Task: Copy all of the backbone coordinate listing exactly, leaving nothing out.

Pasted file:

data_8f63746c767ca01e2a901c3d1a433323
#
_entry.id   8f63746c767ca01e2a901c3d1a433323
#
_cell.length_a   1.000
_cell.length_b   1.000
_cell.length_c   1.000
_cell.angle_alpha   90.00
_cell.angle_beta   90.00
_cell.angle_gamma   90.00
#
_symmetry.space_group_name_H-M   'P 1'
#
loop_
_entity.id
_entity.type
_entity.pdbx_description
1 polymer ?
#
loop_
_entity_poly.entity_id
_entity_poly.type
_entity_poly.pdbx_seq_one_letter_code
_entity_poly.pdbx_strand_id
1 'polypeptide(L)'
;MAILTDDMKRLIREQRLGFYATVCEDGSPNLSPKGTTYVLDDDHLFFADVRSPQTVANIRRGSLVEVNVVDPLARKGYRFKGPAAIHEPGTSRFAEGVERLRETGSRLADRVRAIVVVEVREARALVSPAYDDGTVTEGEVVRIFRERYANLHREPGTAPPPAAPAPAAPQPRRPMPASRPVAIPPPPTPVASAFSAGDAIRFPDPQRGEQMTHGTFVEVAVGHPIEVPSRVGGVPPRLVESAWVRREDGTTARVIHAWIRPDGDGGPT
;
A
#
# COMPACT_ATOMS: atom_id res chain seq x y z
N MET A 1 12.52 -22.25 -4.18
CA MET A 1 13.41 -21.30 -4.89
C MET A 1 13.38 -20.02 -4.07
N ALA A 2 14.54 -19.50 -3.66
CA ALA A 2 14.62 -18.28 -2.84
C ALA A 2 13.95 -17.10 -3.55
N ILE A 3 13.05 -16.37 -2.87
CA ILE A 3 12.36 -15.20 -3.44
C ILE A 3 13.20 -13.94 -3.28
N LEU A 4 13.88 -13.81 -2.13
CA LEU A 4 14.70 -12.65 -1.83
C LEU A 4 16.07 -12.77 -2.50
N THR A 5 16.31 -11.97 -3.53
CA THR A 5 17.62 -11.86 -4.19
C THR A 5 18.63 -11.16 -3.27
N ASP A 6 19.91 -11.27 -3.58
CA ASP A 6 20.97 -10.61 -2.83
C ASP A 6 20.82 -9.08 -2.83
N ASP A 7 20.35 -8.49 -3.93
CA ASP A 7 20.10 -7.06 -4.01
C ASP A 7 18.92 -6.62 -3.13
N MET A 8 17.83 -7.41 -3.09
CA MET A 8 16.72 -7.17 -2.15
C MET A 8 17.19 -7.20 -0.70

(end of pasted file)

data_8f63746c767ca01e2a901c3d1a433323
#
_entry.id   8f63746c767ca01e2a901c3d1a433323
#
_cell.length_a   1.000
_cell.length_b   1.000
_cell.length_c   1.000
_cell.angle_alpha   90.00
_cell.angle_beta   90.00
_cell.angle_gamma   90.00
#
_symmetry.space_group_name_H-M   'P 1'
#
loop_
_entity.id
_entity.type
_entity.pdbx_description
1 polymer ?
#
loop_
_entity_poly.entity_id
_entity_poly.type
_entity_poly.pdbx_seq_one_letter_code
_entity_poly.pdbx_strand_id
1 'polypeptide(L)'
;MAILTDDMKRLIREQRLGFYATVCEDGSPNLSPKGTTYVLDDDHLFFADVRSPQTVANIRRGSLVEVNVVDPLARKGYRFKGPAAIHEPGTSRFAEGVERLRETGSRLADRVRAIVVVEVREARALVSPAYDDGTVTEGEVVRIFRERYANLHREPGTAPPPAAPAPAAPQPRRPMPASRPVAIPPPPTPVASAFSAGDAIRFPDPQRGEQMTHGTFVEVAVGHPIEVPSRVGGVPPRLVESAWVRREDGTTARVIHAWIRPDGDGGPT
;
A
#
# COMPACT_ATOMS: atom_id res chain seq x y z
N MET A 1 12.52 -22.25 -4.18
CA MET A 1 13.41 -21.30 -4.89
C MET A 1 13.38 -20.02 -4.07
N ALA A 2 14.54 -19.50 -3.66
CA ALA A 2 14.62 -18.28 -2.84
C ALA A 2 13.95 -17.10 -3.55
N ILE A 3 13.05 -16.37 -2.87
CA ILE A 3 12.36 -15.20 -3.44
C ILE A 3 13.20 -13.94 -3.28
N LEU A 4 13.88 -13.81 -2.13
CA LEU A 4 14.70 -12.65 -1.83
C LEU A 4 16.07 -12.77 -2.50
N THR A 5 16.31 -11.97 -3.53
CA THR A 5 17.62 -11.86 -4.19
C THR A 5 18.63 -11.16 -3.27
N ASP A 6 19.91 -11.27 -3.58
CA ASP A 6 20.97 -10.61 -2.83
C ASP A 6 20.82 -9.08 -2.83
N ASP A 7 20.35 -8.49 -3.93
CA ASP A 7 20.10 -7.06 -4.01
C ASP A 7 18.92 -6.62 -3.13
N MET A 8 17.83 -7.41 -3.09
CA MET A 8 16.72 -7.17 -2.15
C MET A 8 17.19 -7.20 -0.70